On Wednesday, Democrats holding the Senate majority will bring a voting rights measure to the floor that Republicans have promised to block. As Democrats also look to pass sweeping infrastructure and social spending bills, Wednesday’s vote is considered one of the last opportunities to enact federal laws protecting voting rights.
Centrist Democrats, including Sen. Joe Manchin of West Virginia, have billed the Freedom to Vote Act as an alternative to a sweeping voting rights measure that passed the House in March but ultimately stalled in the Senate. In the face of Republican opposition, there’s no evidence the Freedom to Vote Act stands any better chance of advancing.
The proposed legislation includes automatic and same-day voter registration, two weeks of federally guaranteed early voting, and the establishment of Election Day as a public holiday.
Without eliminating the filibuster, which Manchin and fellow conservative Kyrsten Sinema of Arizona have opposed, any voting rights bill is doomed to fail in the Senate. Minority Leader Mitch McConnell, R-Ky., vowed that the centrist-appeasing bill would “go nowhere.” Still, Manchin and Sinema have been insistent about seeking bipartisan support for the bill.
Pursuing bipartisanship knowing it’s headed for a dangerous dead end is hardly admirable.
That’s what makes Wednesday’s charade all the more frustrating. With time running out on the opportunity to pass voting rights legislation, the Democratic base doesn’t need performative votes to message the party’s support for democracy — the Democratic base needs actual policies that support democracy. In fact, they’re demanding it. Both the Biden administration and Democrats running the Senate have faced urgent calls and protests from members of their own party to press forward with voting rights legislation in spite of Republican opposition.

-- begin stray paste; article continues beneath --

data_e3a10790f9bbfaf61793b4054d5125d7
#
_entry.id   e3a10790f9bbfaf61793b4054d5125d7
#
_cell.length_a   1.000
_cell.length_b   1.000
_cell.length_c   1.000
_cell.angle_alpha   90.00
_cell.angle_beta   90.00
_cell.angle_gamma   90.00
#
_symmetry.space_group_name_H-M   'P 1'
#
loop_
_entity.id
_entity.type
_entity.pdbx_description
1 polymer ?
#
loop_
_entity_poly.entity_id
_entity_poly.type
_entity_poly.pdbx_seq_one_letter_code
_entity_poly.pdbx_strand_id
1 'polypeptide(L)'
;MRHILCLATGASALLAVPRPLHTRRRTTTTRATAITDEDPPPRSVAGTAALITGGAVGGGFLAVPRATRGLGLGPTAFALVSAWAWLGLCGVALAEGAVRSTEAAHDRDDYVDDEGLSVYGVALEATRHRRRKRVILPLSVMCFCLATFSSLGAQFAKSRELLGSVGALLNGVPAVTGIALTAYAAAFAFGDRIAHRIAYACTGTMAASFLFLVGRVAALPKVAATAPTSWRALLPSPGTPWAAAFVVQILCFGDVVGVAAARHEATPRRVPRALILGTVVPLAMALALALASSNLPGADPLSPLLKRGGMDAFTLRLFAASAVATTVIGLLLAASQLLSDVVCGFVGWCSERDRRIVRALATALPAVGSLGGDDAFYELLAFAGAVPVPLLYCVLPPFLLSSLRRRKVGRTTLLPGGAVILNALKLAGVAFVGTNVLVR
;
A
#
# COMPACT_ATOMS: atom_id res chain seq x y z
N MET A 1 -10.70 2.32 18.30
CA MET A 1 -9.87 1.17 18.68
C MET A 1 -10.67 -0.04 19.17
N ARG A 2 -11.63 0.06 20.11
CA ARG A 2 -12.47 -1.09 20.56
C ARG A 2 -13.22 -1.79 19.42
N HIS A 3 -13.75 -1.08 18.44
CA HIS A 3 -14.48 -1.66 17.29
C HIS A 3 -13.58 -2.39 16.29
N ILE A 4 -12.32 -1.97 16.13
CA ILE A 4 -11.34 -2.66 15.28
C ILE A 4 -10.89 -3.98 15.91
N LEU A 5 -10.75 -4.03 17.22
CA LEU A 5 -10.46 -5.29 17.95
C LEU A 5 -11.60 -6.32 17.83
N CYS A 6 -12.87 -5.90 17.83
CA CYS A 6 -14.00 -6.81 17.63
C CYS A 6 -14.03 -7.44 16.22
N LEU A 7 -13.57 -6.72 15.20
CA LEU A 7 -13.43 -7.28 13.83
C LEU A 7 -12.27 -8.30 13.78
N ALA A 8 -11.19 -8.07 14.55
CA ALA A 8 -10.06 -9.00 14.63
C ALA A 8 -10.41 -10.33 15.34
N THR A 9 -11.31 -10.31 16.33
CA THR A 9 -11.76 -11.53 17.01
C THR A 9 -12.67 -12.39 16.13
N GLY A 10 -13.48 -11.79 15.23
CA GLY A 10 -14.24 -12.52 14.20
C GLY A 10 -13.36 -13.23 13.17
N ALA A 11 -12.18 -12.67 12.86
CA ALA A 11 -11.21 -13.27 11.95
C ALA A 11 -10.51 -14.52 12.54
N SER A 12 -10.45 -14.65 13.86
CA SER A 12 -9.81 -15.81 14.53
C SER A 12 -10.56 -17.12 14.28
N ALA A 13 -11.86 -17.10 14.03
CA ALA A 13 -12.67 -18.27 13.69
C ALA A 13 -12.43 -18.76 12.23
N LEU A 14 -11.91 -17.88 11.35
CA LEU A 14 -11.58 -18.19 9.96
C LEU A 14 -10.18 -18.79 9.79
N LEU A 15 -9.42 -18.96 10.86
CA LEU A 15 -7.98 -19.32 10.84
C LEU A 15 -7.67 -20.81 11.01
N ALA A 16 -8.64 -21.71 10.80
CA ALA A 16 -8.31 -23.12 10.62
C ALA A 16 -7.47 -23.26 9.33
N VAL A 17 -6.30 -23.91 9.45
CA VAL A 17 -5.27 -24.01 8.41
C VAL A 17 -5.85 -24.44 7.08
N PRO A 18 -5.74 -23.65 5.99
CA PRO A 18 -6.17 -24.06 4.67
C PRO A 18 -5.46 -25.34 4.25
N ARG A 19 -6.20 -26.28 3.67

In a statement this week, Senate Majority Leader Chuck Schumer, D-N.Y., thanked Manchin and “other members who have admirably sought common ground with our Republican colleagues.”
“I hope Republicans now join us in common-cause to protect the integrity of our democracy,” Schumer said.
Republicans have consistently opposed Democratic measures meant to bolster voting rights, with no sign of stopping. And contrary to Schumer’s claim, pursuing bipartisanship knowing it’s headed for a dangerous dead end is hardly admirable.
Update: As expected, Senate Republicans blocked the Freedom to Vote Act on Wednesday. The Senate voted 49-51 against advancing the legislation, short of the 60 votes needed to move forward.
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